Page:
Preparing to sleep, Nathan started to think again on the stories his mother told him. She’d bought him a book containing Bible stories and had made him read several of them to her. His favourite had been the David and Goliath story.

He’d scream, reading the scene where David shot a stone into Goliath’s head, swinging his hand in the air. “David must have been very strong, Mummy!”

“No, he wasn’t. God helped him, and that was why he defeated Goliath.” His mother’s eyes would be lit by her smile, and she’d brush her hand against his low-cut hair. “When God helps you, you look strong. So, learn to rely on God and not your strength.”

Nathan replied with an indifferent “hmm.” Studying and topping his class at the St. Finbarr’s college had made him confident in his abilities. He believed anyone could be excellent at whatever it was if they committed themselves to it. David had, killing the lion and bear.

“Nathan, don’t boast in your strength. Boast rather in God.”

“Okay ma.” Nathan said, though he never really agreed to this.

Nathan closed his eyes to sleep. There was no need checking his WhatsApp before he slept because asides his chat with Becky, his other chats were dead―straight to business. He shook his head, concluding his life was just dead and empty. He had no one to share his pain or experience his joy, and deep within, he felt as though he’d been in an empty chase all his life. He had heavy bank accounts, and a good number of properties to his name, but still felt unaccomplished. What was the dissatisfaction in him, the longing for something, someone to complete him, to take away the pain he felt and give him joy? He thought to call Becky but guessed she’d be asleep already. He laid awake, face-up on his bed, and tried to sleep but couldn’t. He sat, trying to shake off the discontent he felt, but made a futile attempt. Tired, he reached for his phone and dialed Becky’s number. “I woke you up, right?”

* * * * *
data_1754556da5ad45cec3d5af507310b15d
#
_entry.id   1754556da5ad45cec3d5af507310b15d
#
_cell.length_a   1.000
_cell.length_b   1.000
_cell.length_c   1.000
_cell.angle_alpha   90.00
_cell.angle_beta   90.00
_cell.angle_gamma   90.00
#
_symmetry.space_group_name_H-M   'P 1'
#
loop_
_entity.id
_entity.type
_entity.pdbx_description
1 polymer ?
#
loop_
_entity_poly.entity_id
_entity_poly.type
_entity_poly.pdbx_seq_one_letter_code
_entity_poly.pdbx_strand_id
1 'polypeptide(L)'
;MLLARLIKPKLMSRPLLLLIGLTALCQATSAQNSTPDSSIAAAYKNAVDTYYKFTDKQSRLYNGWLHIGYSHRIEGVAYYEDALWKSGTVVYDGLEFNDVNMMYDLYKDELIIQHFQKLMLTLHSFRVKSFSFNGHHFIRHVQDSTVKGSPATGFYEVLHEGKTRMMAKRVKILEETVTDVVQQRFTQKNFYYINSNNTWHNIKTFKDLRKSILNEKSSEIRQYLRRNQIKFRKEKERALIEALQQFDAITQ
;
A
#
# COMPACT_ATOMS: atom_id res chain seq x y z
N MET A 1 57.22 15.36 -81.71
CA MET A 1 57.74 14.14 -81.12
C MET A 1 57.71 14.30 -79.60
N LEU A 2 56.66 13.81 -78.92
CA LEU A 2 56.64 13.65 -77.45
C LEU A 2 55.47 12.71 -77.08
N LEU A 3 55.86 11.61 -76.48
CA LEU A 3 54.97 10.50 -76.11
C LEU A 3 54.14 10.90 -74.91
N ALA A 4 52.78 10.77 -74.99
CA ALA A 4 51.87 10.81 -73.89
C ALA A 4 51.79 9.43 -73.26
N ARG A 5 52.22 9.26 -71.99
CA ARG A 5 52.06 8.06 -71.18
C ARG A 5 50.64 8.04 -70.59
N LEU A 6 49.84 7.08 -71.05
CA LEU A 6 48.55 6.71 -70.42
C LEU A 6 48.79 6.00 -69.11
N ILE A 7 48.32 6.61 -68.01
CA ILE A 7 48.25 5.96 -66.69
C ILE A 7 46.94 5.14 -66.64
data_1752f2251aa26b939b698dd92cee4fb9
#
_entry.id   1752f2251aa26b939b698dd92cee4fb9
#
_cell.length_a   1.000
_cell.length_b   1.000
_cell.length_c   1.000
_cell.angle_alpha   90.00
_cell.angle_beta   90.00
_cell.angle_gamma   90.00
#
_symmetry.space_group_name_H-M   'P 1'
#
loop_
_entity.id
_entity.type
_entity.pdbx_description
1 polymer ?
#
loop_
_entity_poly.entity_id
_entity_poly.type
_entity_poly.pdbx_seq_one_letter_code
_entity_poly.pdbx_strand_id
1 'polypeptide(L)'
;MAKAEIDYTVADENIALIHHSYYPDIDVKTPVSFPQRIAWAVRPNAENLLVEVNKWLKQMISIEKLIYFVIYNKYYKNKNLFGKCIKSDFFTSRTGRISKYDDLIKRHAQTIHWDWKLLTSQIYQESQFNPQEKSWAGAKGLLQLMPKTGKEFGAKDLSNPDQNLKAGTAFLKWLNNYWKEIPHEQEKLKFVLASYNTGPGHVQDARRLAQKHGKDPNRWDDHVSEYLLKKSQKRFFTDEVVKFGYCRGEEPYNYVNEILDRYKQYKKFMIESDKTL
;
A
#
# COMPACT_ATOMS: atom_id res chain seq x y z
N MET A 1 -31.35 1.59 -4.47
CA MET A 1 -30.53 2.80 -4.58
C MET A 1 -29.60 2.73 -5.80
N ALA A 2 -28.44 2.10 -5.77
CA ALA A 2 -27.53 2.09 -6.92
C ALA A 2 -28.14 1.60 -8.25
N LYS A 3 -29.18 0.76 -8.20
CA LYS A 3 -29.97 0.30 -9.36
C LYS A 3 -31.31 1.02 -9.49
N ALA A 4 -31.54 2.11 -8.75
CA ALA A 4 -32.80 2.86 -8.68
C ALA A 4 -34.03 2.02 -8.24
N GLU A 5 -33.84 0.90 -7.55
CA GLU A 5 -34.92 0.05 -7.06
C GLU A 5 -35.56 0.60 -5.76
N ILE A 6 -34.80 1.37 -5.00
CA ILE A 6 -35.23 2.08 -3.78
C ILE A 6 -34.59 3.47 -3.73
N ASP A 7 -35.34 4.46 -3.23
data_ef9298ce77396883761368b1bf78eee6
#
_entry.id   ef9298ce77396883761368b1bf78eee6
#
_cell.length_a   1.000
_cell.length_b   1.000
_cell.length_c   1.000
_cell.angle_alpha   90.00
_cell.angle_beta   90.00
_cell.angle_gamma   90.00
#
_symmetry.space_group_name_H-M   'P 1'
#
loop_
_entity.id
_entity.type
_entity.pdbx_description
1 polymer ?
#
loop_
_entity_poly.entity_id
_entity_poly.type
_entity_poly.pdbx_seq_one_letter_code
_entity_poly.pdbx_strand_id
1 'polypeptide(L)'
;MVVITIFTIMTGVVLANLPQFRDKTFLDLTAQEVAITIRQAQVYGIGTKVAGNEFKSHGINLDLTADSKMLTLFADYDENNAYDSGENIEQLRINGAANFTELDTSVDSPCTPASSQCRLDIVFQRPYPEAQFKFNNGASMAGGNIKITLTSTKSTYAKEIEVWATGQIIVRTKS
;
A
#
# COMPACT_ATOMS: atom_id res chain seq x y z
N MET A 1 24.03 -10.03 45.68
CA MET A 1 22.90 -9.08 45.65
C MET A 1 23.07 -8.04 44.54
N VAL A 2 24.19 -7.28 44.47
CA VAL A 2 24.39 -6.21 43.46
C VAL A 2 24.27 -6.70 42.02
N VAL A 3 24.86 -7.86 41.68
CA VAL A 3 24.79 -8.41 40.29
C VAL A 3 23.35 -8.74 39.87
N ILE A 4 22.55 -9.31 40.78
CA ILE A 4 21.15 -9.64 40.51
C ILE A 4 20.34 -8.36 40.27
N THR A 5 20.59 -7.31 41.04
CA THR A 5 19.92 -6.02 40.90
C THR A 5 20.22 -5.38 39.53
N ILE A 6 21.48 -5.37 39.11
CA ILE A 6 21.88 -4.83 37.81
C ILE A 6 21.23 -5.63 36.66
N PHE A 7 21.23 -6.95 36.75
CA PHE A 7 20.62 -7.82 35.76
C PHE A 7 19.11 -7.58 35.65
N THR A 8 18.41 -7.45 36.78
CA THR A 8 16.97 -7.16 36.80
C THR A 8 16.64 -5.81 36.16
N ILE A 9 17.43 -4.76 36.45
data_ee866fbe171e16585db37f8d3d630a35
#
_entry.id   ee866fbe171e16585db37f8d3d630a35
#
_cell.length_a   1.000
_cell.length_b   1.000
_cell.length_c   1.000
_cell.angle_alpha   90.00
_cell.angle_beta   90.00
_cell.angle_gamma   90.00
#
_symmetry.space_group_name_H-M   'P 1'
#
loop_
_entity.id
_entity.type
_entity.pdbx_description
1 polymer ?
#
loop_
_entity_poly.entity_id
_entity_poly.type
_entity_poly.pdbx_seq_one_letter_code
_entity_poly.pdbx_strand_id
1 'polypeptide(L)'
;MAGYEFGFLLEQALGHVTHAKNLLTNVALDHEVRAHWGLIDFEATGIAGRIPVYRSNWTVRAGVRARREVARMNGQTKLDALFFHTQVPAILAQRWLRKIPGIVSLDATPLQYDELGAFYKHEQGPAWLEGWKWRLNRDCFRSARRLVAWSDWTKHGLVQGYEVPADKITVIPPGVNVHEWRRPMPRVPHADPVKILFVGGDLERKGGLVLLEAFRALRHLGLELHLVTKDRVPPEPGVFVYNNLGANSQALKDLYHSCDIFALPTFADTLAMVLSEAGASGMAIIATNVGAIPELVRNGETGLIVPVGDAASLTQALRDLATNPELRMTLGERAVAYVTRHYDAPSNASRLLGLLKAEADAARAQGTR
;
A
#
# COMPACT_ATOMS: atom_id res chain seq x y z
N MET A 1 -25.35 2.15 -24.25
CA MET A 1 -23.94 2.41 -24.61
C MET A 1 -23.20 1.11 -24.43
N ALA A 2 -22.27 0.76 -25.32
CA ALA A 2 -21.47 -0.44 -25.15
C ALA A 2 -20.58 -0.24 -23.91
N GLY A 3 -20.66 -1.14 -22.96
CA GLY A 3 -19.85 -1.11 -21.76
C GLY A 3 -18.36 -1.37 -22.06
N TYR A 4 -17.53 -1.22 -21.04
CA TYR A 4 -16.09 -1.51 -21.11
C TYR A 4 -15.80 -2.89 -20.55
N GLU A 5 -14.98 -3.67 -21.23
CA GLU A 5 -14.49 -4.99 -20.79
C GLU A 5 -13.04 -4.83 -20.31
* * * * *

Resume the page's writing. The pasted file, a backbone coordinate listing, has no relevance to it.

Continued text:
“It’s fine.” Dull noise shuffled in the background, and she sounded less sleepy, a smile in her voice. “How are you?”

“Not fine.” Nathan explained that he felt troubled. “And it isn’t because I didn’t get the award.”

Seconds passed with neither of them speaking.

“Are you still there, Becky?”

“I am…” A sigh, and a short laugh, then she spoke. “Stop running away from God.”

“I am?”

“You are, Nathan. And I am praying that you return to God―I’ve always been.”